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Pop culture obsessives writing for the pop culture obsessed.

Queen Latifah brings compassion, charm to a reimagined Equalizer

Queen Latifah stars in The Equalizer
Queen Latifah stars in The Equalizer
Photo: Barbara Nitke/CBS
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Robyn McCall (Queen Latifah) walks into a dark room in Coney Island where some scuzzy guys are holding a young woman (Lorna Courtney) against her will. McCall politely but firmly asks them to let her go, but the men don’t listen. They tell her to mind her own business, and McCall responds, “I tried that, but I’m really bad at it.” Then she makes short work of the creeps. It’s a moment I’ve seen countless times already, but the Queen made it feel fresh.

The Equalizer, which premiered after the Super Bowl on CBS last night, is somehow more than the sum of its predictable parts. The series isn’t just a gender-flipped update of the 1980s TV show starring Edward Woodward and the Denzel Washington films from 2014 and 2018. It’s heartfelt and engaging. This has a lot to do with Queen Latifah, who’s a joy to watch. She’s funny and sweet, while also badass.


Robyn is haunted by her past as a former CIA agent. The specifics are deliberately mysterious, but we know something went wrong and she had to leave. Her former boss, William Bishop (Chris Noth), wants her back, but she confides that what keeps her up at night is the feeling that she didn’t help enough people. I love that guilt isn’t what motivates her. She’s not seeking redemption. Anyone who’s reached middle age and a degree of success in their careers can relate to that nagging feeling that you could’ve done more, made a more significant impact in the world.

The young woman Robyn saves is Jewel Machado, who’s been framed for murder and is on the run. Robyn believes her story and offers her unique set of skills. Jewel wonders, “Who do you go to when you can’t go to the cops?” and that simple question lands quite differently when it’s a Black woman talking to another Black woman.

Robyn provides sanctuary for Jewel, which is an effective way of introducing her crew, who are more like a second family. There’s Melody (Liza Lapira), a former Air Force sniper who now runs a bar, but here’s the coolest thing: Underneath the bar is a sleek, high-tech hacking operation. Yes, Robyn has access to a Batcave. Melody later patches up Robyn’s injuries there like a far more attractive Alfred.

Melody’s husband, Harry (Adam Goldberg), is the hacker in residence. Robyn helped Harry fake his death in a previous noodle incident. She even introduced him to Melody because she’s just that cool. Robyn doesn’t seem to make enemies aside from the assholes she deservingly takes down.


This week’s asshole villain is Reese Pruitt (Michael Rady, who previously played another Big Tech heavy on Lucifer). He’s an Elon Musk-type who’s about to offer the world self-driving cars. There’s not much of a mystery here, but it’s fun to watch Robyn and her team outsmart him. The climax, when Robyn confronts a terrified Pruitt, feels like a moment from my idealized Batman series. Just give the sister a cape.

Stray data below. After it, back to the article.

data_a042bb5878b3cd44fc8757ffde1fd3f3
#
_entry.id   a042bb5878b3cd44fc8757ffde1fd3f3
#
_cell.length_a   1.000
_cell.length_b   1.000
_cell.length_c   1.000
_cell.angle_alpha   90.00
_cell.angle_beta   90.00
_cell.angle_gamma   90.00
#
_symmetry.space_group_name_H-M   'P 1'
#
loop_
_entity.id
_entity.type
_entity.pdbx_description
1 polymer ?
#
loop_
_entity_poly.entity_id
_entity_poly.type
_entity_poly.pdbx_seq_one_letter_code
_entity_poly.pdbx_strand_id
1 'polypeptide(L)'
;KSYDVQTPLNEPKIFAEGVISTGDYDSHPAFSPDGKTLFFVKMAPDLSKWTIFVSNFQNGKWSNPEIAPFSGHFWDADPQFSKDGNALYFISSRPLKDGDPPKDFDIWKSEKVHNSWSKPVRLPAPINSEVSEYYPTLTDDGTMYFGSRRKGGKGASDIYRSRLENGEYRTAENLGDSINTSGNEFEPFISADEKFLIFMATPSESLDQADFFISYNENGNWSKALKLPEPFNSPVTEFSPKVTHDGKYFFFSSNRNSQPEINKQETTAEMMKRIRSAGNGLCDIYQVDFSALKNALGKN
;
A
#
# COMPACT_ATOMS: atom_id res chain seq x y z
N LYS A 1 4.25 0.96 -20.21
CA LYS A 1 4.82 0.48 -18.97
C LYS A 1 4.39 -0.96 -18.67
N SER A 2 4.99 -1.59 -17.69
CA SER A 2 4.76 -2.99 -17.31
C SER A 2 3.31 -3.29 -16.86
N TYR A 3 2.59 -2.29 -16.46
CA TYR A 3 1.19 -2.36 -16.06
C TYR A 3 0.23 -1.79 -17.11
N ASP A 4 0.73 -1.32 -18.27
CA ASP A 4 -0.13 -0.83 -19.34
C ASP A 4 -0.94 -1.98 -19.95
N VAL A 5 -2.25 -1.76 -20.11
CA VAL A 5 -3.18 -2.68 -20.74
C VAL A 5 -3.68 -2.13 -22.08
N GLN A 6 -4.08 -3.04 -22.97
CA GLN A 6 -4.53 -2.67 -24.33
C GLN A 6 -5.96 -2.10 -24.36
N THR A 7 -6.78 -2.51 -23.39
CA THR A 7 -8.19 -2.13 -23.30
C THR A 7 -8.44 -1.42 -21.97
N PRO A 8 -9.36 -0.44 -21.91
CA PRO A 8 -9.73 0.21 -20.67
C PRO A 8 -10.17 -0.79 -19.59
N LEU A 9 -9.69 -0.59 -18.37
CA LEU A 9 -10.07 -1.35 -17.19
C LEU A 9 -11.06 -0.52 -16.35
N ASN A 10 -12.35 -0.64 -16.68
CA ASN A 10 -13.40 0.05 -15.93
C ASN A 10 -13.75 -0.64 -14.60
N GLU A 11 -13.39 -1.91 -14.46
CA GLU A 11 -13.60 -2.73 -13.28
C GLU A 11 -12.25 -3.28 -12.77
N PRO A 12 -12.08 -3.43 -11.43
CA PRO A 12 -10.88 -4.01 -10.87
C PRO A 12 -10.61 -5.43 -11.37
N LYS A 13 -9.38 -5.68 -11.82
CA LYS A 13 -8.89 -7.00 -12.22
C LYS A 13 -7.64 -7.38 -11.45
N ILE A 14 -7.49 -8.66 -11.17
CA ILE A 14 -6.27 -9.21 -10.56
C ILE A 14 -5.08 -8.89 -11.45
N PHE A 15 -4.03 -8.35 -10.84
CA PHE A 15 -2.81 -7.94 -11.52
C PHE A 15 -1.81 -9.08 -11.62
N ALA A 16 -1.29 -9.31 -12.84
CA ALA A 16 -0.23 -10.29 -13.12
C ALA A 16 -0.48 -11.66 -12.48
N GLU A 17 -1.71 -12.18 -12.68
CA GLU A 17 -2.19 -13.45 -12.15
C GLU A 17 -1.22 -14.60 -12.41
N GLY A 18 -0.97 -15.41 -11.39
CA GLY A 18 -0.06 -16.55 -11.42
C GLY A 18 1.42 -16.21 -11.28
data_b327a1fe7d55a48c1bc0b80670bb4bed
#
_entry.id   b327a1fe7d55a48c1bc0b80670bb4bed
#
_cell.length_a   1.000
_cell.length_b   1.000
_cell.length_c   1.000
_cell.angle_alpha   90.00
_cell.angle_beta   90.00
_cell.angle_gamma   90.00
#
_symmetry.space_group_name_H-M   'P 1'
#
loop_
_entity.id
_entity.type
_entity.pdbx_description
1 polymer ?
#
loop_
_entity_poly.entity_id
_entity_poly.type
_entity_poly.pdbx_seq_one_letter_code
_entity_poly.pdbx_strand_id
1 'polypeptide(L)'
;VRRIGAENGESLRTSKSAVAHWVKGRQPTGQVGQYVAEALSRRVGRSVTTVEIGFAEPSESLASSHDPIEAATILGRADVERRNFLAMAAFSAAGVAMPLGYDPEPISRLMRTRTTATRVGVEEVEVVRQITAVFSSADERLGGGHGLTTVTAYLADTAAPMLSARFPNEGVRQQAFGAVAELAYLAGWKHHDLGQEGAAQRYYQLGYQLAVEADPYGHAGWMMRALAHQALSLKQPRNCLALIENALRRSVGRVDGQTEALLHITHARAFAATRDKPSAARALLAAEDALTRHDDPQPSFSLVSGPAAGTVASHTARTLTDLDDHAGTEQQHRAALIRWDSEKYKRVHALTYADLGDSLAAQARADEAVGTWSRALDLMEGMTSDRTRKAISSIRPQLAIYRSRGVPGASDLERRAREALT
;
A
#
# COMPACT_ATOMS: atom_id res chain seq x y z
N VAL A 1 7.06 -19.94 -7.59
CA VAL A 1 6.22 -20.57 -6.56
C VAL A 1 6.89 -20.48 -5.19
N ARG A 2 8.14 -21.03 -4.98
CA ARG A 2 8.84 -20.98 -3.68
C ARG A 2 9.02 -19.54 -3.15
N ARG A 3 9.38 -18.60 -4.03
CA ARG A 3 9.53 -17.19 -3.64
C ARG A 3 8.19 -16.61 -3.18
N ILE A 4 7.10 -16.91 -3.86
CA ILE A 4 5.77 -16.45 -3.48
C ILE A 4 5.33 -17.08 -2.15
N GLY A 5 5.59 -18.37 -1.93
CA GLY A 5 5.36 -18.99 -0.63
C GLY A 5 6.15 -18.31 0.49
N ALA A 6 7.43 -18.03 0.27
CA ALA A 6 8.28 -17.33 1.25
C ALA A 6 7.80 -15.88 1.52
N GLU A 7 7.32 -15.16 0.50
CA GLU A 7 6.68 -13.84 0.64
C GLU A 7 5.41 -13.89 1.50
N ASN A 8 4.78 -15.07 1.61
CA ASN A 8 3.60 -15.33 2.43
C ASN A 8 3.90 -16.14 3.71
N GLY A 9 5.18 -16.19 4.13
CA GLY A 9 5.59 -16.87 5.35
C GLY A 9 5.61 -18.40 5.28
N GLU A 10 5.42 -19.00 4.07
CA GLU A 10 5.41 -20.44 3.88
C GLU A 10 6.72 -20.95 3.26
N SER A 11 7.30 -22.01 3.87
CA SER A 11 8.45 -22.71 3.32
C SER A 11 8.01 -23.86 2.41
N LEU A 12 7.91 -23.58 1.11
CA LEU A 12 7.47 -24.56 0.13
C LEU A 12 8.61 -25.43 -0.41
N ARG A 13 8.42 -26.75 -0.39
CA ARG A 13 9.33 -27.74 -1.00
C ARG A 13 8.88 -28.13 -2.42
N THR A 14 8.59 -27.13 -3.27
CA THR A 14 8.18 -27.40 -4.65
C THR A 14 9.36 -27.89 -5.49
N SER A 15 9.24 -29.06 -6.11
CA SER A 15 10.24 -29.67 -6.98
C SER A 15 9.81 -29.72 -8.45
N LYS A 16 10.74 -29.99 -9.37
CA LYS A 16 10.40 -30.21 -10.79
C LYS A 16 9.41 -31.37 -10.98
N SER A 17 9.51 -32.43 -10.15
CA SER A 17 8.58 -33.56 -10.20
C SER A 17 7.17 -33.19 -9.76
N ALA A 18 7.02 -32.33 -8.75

Tory Kittles plays Detective Marcus Dante, who the series nicely sets up as Robyn’s Commissioner Gordon and possible love interest. He’s the honest man at the NYPD, and yes, he’s Black. This is another way The Equalizer is more revolutionary than it might seem. When Robyn poses as a public defender after the cops apprehend Jewel, Dante advises her not to make a plea deal. He believes she’s innocent, as well. This is where my suspension of disbelief was most tested. But it worked. I like Dante and think the two have solid chemistry.


The series was developed by former Castle producers Andrew W. Marlowe and Terri Edda Miller, but you can feel Queen Latifah’s influence as co-executive producer. She won a grammy for the 1993 hip-hop song, “U.N.I.T.Y,” and that theme is present in The Equalizer: Women look out for each other, they believe in each other, they support each other.

Robyn lives with her 15-year-old daughter, Delilah (Laya DeLeon Hayes), who doesn’t know about her mother’s dual identity. She thinks she worked for a charity, which I suppose is now technically true. When Delilah is caught shoplifting, Robyn takes her to a women’s prison where the population is predominately Black. This is more than just a tough love warning about how the world sees young Black women. Robyn confesses that she once stole a car at 17, but the judge (a woman) saw her potential and offered her a choice — army or prison. Maybe that’s not how the actual world works, but wouldn’t it be great it if was? The scared straight scene is further flipped on its head, because Robyn doesn’t just show her daughter a worst-case scenario and drive away. No, she wants Delilah to volunteer at the prison, to help change lives. Robyn believes everyone can be saved. This is the hero we need most in 2021.


Stray observations

  • Queen Latifah is only the fifth Black woman to lead an hourlong broadcast network drama series. She’s also 50 and sending suckers to nap land. It’s awesome.
  • Lorraine Toussaint plays Robyn’s Aunt Viola. Let’s hope she has more to do in future episodes.
  • I greatly appreciate that there was no woman in the refrigerator moment that inspired Robyn’s heroism. Jewel survives and Robyn even takes her to her college interview.
  • When Pruitt answers his phone with, “She dead?” and Robyn responds, “No, but she is pissed,” I pumped my fist.
  • The pilot boasts some great location filming and action set pieces, especially when Robyn takes out a police van and rescues Jewel.

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